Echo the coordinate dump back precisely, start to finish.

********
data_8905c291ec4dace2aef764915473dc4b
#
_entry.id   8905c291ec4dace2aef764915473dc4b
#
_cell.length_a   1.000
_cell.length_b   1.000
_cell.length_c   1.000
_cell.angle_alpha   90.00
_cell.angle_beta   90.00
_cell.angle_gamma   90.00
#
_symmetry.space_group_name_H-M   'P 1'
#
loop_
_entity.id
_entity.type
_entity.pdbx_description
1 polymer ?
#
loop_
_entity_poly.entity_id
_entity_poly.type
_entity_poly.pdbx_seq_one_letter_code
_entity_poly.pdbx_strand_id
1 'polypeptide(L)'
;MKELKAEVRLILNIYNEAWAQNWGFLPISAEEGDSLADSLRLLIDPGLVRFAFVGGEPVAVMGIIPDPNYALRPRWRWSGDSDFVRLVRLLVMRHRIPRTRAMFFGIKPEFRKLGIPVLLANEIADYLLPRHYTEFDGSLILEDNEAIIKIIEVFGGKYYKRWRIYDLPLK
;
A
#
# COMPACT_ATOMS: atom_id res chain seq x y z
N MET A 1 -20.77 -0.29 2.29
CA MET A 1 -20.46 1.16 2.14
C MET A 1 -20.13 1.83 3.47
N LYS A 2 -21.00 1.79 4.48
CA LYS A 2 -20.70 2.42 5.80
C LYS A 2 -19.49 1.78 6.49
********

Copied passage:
data_8905c291ec4dace2aef764915473dc4b
#
_entry.id   8905c291ec4dace2aef764915473dc4b
#
_cell.length_a   1.000
_cell.length_b   1.000
_cell.length_c   1.000
_cell.angle_alpha   90.00
_cell.angle_beta   90.00
_cell.angle_gamma   90.00
#
_symmetry.space_group_name_H-M   'P 1'
#
loop_
_entity.id
_entity.type
_entity.pdbx_description
1 polymer ?
#
loop_
_entity_poly.entity_id
_entity_poly.type
_entity_poly.pdbx_seq_one_letter_code
_entity_poly.pdbx_strand_id
1 'polypeptide(L)'
;MKELKAEVRLILNIYNEAWAQNWGFLPISAEEGDSLADSLRLLIDPGLVRFAFVGGEPVAVMGIIPDPNYALRPRWRWSGDSDFVRLVRLLVMRHRIPRTRAMFFGIKPEFRKLGIPVLLANEIADYLLPRHYTEFDGSLILEDNEAIIKIIEVFGGKYYKRWRIYDLPLK
;
A
#
# COMPACT_ATOMS: atom_id res chain seq x y z
N MET A 1 -20.77 -0.29 2.29
CA MET A 1 -20.46 1.16 2.14
C MET A 1 -20.13 1.83 3.47
N LYS A 2 -21.00 1.79 4.48
CA LYS A 2 -20.70 2.42 5.80
C LYS A 2 -19.49 1.78 6.49